Minister Leishman to the Secretary of State.

No. 1036.]


* * * * * * *

The objectionable order issued by the Sublime Porte with a view of preventing the sale of Bibles in the streets and public highways through the agency of colporteurs has not as yet been rescinded, and more or less trouble continues to be experienced by the native agents of the Bible Society in isolated spots.

I inclose herewith for the Department’s information copy of the legation’s note to the Sublime Porte on this subject and also a copy of the British embassy’s note.

It is always difficult and generally impossible to induce the Porte to write a retraction, but I am in hopes that the joint pressure being brought by the British ambassador and myself will result in remedying the present difficulties. * * *

The great difficulty is that the actual colportage work is conducted entirely by Ottoman subjects whom it is difficult to protect, for, even assuming that the Sublime Porte rescinds the objectionable order restraining the colporteurs from prosecuting their work, it will always be an easy matter for them to bother and interfere with Ottoman subjects on some other pretext.

* * * * * * *

I have, etc.,

John G. A. Leishman.
[Inclosure 1.]

Minister Leishman to the Minister for Foreign Affairs.

note verbale.

The American legation has the honor to acknowledge the receipt of the Sublime Porte’s note of January 1 last, relative to colportage and in reply to advise that it can not consent to any change being made that would interfere with the free and unrestricted sale of the Bible, and finds itself obliged most solemnly to protest against the action taken by the Sublime Porte, action which will prevent the American Bible Society from prosecuting its legitimate business. Consequently the legation must ask that the necessary orders be sent to the provincial authorities instructing them to refrain from offering any further interference.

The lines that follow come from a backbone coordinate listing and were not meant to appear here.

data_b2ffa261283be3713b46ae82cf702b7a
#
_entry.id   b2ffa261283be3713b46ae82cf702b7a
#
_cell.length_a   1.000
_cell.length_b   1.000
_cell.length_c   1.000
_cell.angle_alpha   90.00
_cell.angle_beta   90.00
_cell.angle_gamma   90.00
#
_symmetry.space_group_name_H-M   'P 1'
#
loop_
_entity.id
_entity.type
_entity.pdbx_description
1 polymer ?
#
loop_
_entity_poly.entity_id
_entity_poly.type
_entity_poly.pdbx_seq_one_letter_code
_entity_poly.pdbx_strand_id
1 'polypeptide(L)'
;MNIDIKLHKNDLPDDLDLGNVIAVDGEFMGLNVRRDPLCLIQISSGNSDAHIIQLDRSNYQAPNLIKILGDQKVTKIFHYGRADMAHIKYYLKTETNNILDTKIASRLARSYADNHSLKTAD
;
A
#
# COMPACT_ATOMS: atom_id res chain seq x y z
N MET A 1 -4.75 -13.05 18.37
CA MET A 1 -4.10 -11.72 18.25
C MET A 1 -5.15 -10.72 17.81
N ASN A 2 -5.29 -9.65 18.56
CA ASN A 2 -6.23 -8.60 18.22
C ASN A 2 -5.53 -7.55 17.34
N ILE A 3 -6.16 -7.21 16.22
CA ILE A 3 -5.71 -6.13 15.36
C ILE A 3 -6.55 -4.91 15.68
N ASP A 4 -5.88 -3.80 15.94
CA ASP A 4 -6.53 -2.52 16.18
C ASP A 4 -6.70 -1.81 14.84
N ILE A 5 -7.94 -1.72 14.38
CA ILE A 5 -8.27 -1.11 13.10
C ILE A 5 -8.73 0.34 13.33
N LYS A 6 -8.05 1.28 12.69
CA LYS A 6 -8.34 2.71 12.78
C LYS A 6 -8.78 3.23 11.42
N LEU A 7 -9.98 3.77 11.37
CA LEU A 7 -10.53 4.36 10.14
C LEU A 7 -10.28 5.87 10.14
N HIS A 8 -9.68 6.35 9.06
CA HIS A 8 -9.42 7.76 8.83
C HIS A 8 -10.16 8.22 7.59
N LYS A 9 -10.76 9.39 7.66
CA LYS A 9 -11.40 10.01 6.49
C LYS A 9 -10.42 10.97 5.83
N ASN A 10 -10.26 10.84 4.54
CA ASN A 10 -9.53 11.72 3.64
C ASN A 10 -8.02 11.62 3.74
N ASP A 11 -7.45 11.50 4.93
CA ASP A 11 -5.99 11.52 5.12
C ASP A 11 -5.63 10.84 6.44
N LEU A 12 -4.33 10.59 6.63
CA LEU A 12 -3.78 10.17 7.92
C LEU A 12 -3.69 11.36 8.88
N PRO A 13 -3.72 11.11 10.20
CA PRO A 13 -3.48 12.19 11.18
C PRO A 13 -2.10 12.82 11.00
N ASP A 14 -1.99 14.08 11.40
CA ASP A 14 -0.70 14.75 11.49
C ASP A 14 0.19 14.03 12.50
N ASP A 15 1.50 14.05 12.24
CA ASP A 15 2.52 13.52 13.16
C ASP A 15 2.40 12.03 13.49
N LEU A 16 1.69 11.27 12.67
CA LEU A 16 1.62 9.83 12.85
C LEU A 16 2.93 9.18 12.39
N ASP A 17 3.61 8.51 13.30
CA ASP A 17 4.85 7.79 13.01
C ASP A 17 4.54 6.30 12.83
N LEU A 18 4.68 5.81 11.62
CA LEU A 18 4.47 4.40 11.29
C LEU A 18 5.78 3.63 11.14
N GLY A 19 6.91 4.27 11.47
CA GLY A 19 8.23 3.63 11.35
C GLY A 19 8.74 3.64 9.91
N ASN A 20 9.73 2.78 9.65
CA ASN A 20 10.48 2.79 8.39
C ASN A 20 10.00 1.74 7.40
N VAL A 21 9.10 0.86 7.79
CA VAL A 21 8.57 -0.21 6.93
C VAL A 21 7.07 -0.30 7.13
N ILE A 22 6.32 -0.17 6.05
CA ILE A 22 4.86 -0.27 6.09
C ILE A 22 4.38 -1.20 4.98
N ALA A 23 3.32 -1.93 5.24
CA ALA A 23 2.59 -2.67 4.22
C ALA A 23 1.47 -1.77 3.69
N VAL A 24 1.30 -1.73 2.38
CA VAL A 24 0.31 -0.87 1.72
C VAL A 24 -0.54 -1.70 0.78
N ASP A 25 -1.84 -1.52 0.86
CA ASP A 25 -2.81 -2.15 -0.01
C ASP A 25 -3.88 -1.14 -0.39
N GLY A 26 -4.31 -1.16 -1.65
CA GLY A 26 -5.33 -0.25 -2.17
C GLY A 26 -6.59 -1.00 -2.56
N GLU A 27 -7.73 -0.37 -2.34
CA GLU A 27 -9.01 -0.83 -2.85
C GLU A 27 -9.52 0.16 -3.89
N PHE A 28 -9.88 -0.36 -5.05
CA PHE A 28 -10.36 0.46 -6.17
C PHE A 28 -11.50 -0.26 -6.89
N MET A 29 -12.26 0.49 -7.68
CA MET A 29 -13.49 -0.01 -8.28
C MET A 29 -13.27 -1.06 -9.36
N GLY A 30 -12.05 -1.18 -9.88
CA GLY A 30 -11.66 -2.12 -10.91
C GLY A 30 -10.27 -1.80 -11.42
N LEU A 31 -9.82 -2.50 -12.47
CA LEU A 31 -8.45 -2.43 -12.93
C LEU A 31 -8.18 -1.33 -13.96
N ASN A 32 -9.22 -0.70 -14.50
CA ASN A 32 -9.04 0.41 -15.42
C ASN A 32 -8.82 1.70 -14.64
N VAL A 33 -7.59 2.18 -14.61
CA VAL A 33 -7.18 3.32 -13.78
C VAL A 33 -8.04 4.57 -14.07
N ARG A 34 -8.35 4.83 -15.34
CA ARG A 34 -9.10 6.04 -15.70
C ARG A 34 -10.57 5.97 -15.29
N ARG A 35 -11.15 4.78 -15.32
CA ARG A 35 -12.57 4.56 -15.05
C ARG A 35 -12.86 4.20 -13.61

The legation can only assume that the orders tending to restrict the sale of the Bible must have been issued under some misapprehension, as they are not only in opposition to the spirit of religious tolerance that has so well distinguished the Ottoman Empire, but also in direct violation of the undertaking by the Sublime Porte, as evidenced in notes on the subject exchanged years ago between the imperial ministry for foreign affairs and this legation.

[Page 907]
[Inclosure 2.]

British reply to Sublime Porte regarding colportage.

note verbale.

His Britannic majesty’s embassy has the honor to acknowledge the receipt of the Sublime Porte’s not verbale of January 1 last, announcing the intention of the Turkish Government to prohibit the colportage of Bibles in Turkey and to confine their sale to fixed shops or depots. A copy of this note was forwarded to his majesty’s government in due course, and the embassy has now been instructed to inform the Sublime Porte that his Britannic majesty’s government finds itself unable to assent to any departure from the principle of free colportage and that they consider that they are justified in claiming that their rights in this matter shall be held to be of general application, as heretofore. These rights continue to be subject only to exceptional restriction in places where circumstances render such a measure necessary, and if any case of this nature should arise his majesty’s embassy will be ready in the future as in the past carefully to consider any well-founded representations from the Sublime Porte.

In pressing the acceptance of this view on the Sublime Porte, his majesty’s embassy feels confident that the Sublime Porte will recognize that the proposed restriction, which would undoubtedly produce a very bad impression in England, is quite uncalled for, and would be a source of difficulty and trouble.